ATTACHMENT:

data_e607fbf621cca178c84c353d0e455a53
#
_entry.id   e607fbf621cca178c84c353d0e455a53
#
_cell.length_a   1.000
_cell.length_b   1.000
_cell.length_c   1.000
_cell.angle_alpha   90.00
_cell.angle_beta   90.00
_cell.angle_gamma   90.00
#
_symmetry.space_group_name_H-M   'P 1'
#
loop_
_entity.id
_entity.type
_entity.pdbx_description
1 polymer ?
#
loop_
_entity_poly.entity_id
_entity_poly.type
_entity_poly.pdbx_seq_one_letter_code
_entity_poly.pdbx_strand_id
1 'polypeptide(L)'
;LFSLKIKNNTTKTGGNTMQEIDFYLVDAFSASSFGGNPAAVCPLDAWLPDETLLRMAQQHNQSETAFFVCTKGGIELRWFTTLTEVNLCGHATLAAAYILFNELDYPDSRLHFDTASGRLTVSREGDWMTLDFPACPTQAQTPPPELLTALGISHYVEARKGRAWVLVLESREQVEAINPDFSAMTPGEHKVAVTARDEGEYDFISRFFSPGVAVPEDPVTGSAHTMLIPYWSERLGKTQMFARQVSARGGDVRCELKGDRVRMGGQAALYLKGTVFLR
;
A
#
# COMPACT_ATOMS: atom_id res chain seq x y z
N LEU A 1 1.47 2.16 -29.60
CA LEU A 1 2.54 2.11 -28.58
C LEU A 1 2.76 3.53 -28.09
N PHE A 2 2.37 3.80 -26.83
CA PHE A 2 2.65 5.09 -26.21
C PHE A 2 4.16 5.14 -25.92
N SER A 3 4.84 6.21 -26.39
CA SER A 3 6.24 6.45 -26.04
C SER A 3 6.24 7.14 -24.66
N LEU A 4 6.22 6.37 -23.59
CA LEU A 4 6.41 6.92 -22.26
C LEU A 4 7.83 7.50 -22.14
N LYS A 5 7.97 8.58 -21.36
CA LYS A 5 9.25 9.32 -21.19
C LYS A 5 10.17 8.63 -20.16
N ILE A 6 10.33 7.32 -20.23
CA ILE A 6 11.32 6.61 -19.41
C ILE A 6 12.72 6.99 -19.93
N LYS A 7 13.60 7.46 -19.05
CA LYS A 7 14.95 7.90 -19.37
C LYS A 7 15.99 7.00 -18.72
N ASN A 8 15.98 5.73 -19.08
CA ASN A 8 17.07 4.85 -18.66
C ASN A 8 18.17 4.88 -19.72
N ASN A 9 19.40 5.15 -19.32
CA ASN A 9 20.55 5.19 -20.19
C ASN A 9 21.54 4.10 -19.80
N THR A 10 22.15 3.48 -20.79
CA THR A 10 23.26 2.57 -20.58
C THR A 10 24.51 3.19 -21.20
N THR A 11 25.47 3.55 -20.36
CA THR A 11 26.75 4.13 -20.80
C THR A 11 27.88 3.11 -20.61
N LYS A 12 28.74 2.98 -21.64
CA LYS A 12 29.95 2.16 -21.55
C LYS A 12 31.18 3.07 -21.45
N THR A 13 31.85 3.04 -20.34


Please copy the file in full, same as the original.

data_e607fbf621cca178c84c353d0e455a53
#
_entry.id   e607fbf621cca178c84c353d0e455a53
#
_cell.length_a   1.000
_cell.length_b   1.000
_cell.length_c   1.000
_cell.angle_alpha   90.00
_cell.angle_beta   90.00
_cell.angle_gamma   90.00
#
_symmetry.space_group_name_H-M   'P 1'
#
loop_
_entity.id
_entity.type
_entity.pdbx_description
1 polymer ?
#
loop_
_entity_poly.entity_id
_entity_poly.type
_entity_poly.pdbx_seq_one_letter_code
_entity_poly.pdbx_strand_id
1 'polypeptide(L)'
;LFSLKIKNNTTKTGGNTMQEIDFYLVDAFSASSFGGNPAAVCPLDAWLPDETLLRMAQQHNQSETAFFVCTKGGIELRWFTTLTEVNLCGHATLAAAYILFNELDYPDSRLHFDTASGRLTVSREGDWMTLDFPACPTQAQTPPPELLTALGISHYVEARKGRAWVLVLESREQVEAINPDFSAMTPGEHKVAVTARDEGEYDFISRFFSPGVAVPEDPVTGSAHTMLIPYWSERLGKTQMFARQVSARGGDVRCELKGDRVRMGGQAALYLKGTVFLR
;
A
#
# COMPACT_ATOMS: atom_id res chain seq x y z
N LEU A 1 1.47 2.16 -29.60
CA LEU A 1 2.54 2.11 -28.58
C LEU A 1 2.76 3.53 -28.09
N PHE A 2 2.37 3.80 -26.83
CA PHE A 2 2.65 5.09 -26.21
C PHE A 2 4.16 5.14 -25.92
N SER A 3 4.84 6.21 -26.39
CA SER A 3 6.24 6.45 -26.04
C SER A 3 6.24 7.14 -24.66
N LEU A 4 6.22 6.37 -23.59
CA LEU A 4 6.41 6.92 -22.26
C LEU A 4 7.83 7.50 -22.14
N LYS A 5 7.97 8.58 -21.36
CA LYS A 5 9.25 9.32 -21.19
C LYS A 5 10.17 8.63 -20.16
N ILE A 6 10.33 7.32 -20.23
CA ILE A 6 11.32 6.61 -19.41
C ILE A 6 12.72 6.99 -19.93
N LYS A 7 13.60 7.46 -19.05
CA LYS A 7 14.95 7.90 -19.37
C LYS A 7 15.99 7.00 -18.72
N ASN A 8 15.98 5.73 -19.08
CA ASN A 8 17.07 4.85 -18.66
C ASN A 8 18.17 4.88 -19.72
N ASN A 9 19.40 5.15 -19.32
CA ASN A 9 20.55 5.19 -20.19
C ASN A 9 21.54 4.10 -19.80
N THR A 10 22.15 3.48 -20.79
CA THR A 10 23.26 2.57 -20.58
C THR A 10 24.51 3.19 -21.20
N THR A 11 25.47 3.55 -20.36
CA THR A 11 26.75 4.13 -20.80
C THR A 11 27.88 3.11 -20.61
N LYS A 12 28.74 2.98 -21.64
CA LYS A 12 29.95 2.16 -21.55
C LYS A 12 31.18 3.07 -21.45
N THR A 13 31.85 3.04 -20.34